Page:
The EvilImp™ '48 Hours'

For anybody working in a freelance capacity, no matter what the trade, the biggest challenge is not necessarily finding work to begin with but getting paid for doing that work. Simply put, freelancers have to wait far too long in many instances to get paid for the work they do.

In our own experience, here in TheLab™, the waiting time for getting paid for commercial work ranges from just a few hours to, staggeringly, over 18 months.

The anecdotal evidence from professional dancers put wait times for invoices to be "processed" from several weeks to several months. Dance makers touring to small and medium scale stages report having to repeatedly contact venues over a period of months to receive box office takings that are vital to pay dancers and other employees.

Anybody working in the freelance game knows that cashflow is all important. Keeping money flowing through your bank account so you can keep paying the bills and, more importantly, living your life is vital to the dancers career and your mental health.

Too often though a dancer will land a six week job not knowing when their money, and it is "their" money is going to hit their bank account.

In the past the excuses were all about cheques, needing those cheques to be signed by the right person and waiting for those cheques to clear when they finally did arrive.

The advent of the internet and more advanced online banking however has made any excuses an employer can come up with completely redundant.

An invoice can be emailed instantly and a payment processed, without any kind of specialist banking services, within minutes. There are no more excuses other than indifference or poor organisational structure on the part of the employer.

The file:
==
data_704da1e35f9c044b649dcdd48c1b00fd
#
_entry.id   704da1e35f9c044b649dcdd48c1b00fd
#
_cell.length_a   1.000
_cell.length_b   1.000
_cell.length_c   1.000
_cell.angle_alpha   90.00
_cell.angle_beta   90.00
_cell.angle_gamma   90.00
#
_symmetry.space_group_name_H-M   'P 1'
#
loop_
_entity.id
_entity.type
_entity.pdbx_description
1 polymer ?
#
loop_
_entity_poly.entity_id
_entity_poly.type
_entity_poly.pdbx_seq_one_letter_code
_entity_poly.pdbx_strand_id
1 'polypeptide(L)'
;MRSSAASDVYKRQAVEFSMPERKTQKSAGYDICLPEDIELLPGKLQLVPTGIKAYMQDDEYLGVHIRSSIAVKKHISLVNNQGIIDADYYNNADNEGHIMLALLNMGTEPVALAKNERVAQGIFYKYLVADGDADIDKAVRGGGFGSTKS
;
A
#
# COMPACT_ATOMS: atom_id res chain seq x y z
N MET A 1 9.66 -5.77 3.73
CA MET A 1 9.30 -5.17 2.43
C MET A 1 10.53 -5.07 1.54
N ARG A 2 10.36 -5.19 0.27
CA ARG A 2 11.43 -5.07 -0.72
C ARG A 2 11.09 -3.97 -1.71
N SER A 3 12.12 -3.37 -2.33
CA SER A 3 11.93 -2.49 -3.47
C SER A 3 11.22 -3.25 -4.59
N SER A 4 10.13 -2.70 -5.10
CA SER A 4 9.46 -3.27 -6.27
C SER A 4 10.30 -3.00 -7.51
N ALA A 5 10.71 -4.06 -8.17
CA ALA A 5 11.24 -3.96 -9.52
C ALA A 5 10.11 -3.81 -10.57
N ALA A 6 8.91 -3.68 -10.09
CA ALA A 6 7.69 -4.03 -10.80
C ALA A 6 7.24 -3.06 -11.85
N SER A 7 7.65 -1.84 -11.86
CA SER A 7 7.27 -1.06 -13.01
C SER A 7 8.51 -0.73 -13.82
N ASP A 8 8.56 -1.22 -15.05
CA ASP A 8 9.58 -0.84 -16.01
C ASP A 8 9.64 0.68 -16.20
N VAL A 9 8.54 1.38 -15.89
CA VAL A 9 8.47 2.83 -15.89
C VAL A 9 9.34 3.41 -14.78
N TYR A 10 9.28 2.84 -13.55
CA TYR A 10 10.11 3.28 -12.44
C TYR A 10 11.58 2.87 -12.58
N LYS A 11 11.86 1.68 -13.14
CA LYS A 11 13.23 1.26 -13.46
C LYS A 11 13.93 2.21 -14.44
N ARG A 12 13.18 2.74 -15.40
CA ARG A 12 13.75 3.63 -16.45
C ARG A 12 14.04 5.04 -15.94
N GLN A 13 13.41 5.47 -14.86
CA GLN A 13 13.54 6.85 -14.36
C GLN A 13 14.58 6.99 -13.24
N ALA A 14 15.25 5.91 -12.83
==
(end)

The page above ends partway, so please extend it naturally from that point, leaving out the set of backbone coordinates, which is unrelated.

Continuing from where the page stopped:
New agreements between banks mean that payments are often transferred instantly. No more waiting for 5 "working days" for a payment to "clear".

Big vs Small

Large corporations can, to a certain degree, afford to have people pay them late for the services they provide. After all, they often have tens of millions, if not hundreds of millions, in reserve along with massive credit lines at the bank so they can pay their own bills.

A freelance professional dancer is, obviously, not in the same position. Their cash reserves will be, if they are lucky, a few thousand and probably a lot less than that if they live and work in an expensive city like London.

Delayed payments can often cause problems for an individual, with paying rent and other essential bills. In turn this can lead to a lot of stress and additional charges from utility suppliers and landlords who are, more often than not, less than sympathetic.

When a dancer completes a job or a weeks work for an employer the money ceases to be the employers property and becomes the dancers property. As such the employer has no right, legal or otherwise, to hold on to that money.

Dancers face enough problems in the wide world of the arts without adding overdraft charges and threatening letters from landlords into the mix.

All employers, large and small, that hire dancers to do work should commit to a simple principle.

Pay your dancers within 48 Hours of receiving an invoice.

There is no technological excuse anymore so if there are problems with paying dancers then it is an internal procedural issue that can be easily fixed. You just have to want to fix it.

The dancers did the work, now pay them.


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